Authors of the newly released Senate immigration bill touted the package Thursday as a “bipartisan breakthrough” in advance of a critical hearing, as opponents began to organize against the bill — claiming it doesn’t do enough to enforce existing immigration law.
Sen. Marco Rubio, R-Fla., who has put his conservative reputation on the line with his involvement in writing the bill, took to the floor late Thursday afternoon to defend it. Though critics have homed in on the bill’s pathway to citizenship for illegal immigrants, Rubio said the package would also fix a “broken” legal immigration system so that foreign students trained in America would not be sent back home once they’ve learned their skills.
“If there wasn’t a single illegal immigrant in the United States, we would still have to do immigration reform,” Rubio said.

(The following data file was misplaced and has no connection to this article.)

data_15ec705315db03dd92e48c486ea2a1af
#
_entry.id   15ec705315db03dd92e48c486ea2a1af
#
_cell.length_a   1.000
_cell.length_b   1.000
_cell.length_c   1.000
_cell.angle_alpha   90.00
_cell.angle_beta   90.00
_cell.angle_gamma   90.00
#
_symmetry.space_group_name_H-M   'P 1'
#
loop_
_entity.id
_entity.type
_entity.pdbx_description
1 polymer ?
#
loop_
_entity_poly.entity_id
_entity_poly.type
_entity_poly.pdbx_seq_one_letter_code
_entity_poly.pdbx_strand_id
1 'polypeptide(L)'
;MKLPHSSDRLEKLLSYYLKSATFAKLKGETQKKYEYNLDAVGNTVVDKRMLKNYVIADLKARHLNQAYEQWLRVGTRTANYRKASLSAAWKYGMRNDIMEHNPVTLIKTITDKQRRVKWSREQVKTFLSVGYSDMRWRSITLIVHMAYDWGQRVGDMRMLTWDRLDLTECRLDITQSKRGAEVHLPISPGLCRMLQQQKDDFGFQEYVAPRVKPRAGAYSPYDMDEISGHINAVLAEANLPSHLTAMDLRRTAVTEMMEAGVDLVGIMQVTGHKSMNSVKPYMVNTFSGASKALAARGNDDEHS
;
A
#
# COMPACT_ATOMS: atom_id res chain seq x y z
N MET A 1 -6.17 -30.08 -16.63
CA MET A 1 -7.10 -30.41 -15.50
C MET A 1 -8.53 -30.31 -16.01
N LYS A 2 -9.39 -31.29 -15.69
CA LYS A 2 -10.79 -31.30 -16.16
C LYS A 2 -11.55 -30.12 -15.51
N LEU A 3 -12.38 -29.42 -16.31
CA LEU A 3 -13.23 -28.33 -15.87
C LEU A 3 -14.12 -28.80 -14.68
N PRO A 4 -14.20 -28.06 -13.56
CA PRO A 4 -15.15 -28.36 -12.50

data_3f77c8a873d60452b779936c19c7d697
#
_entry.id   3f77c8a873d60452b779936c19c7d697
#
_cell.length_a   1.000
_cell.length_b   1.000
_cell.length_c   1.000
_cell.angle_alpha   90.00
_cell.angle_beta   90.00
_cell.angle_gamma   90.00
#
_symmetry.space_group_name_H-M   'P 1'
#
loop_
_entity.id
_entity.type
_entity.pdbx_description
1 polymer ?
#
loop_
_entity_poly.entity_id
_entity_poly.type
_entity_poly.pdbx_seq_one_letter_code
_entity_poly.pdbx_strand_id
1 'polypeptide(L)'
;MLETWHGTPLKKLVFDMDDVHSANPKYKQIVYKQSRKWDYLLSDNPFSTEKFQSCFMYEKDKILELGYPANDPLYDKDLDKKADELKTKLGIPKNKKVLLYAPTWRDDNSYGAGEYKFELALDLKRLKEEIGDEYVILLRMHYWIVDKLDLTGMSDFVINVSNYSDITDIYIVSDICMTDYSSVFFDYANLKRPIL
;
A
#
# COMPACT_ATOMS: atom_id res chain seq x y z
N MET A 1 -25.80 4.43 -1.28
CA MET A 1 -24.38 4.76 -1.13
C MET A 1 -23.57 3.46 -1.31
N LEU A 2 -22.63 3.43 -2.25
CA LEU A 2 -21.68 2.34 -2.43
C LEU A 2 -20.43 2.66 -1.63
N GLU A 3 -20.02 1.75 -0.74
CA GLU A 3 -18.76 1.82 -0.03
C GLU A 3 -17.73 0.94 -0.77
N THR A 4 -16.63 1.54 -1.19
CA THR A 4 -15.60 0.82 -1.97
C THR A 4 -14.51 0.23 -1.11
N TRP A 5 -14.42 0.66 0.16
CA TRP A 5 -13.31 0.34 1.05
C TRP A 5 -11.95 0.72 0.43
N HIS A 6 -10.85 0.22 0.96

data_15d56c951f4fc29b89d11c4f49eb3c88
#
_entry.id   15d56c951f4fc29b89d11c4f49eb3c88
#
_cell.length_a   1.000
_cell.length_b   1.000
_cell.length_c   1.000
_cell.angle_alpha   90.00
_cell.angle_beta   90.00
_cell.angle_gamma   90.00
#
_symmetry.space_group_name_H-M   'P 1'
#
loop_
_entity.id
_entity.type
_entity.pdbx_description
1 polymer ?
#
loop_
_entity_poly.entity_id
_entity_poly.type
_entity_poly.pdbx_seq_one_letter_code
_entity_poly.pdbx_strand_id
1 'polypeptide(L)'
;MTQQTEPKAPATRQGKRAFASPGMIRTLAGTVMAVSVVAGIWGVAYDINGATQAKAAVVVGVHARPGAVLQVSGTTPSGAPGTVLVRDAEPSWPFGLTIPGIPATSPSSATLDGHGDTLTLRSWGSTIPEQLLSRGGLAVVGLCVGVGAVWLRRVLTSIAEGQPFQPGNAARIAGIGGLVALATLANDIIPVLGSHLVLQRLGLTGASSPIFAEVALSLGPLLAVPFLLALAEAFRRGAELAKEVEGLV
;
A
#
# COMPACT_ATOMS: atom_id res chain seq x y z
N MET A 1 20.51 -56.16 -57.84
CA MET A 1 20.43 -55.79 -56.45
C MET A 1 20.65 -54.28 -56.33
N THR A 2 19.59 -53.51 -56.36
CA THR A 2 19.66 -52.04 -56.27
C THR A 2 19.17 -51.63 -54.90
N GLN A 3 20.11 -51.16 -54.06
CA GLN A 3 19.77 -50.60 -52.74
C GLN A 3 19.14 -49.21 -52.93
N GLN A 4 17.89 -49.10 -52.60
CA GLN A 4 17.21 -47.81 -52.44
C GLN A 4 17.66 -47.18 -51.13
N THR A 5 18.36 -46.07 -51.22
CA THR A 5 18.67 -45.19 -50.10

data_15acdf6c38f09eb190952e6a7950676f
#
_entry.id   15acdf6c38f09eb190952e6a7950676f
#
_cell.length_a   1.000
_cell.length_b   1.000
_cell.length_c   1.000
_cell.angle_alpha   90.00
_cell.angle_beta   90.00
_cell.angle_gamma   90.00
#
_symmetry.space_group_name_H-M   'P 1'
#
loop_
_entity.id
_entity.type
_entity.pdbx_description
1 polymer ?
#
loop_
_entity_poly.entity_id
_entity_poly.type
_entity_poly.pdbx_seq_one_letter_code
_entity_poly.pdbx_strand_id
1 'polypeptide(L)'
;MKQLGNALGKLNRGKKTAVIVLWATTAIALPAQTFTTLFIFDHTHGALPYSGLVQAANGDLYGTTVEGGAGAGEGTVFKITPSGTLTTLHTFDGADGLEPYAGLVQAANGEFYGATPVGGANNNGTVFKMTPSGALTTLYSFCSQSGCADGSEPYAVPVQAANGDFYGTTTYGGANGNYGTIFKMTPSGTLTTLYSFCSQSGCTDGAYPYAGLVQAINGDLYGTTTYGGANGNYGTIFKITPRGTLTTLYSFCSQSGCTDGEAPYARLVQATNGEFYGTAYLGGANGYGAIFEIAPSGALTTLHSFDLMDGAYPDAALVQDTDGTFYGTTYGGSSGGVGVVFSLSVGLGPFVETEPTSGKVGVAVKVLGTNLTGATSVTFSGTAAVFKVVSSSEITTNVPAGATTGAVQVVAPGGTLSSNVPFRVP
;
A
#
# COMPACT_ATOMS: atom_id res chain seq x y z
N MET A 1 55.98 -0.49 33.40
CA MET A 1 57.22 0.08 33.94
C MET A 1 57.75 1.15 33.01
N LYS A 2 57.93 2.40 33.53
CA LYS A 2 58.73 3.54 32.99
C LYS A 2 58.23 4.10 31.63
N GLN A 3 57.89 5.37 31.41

As for the path to citizenship, which would give up to 11 million illegal immigrants a shot at legal status, Rubio said “the alternative is to do nothing” — which he described as “amnesty.”
Rubio and the seven other co-authors, who formally unveiled the legislation at a press conference Thursday, are hoping to avoid the fate of the 2007 immigration bill, which died amid heated criticism from both sides of the aisle. Republicans have bluntly professed an interest in courting Hispanic voters, and some prominent members, including Rubio, have lent their name to the effort.
But critics were building a multi-faceted case against the bill, in advance of Friday’s hearing on the Senate Judiciary Committee. They claimed the bill grants “amnesty” without enough enforcement provisions. They claimed it would burden taxpayers by eventually plugging legalized immigrants into the public welfare system — a claim Rubio has strongly challenged. And Republican critics joined immigration enforcement officers in claiming the bill would not address a major loophole — giving the government “discretion” to choose when to enforce immigration laws.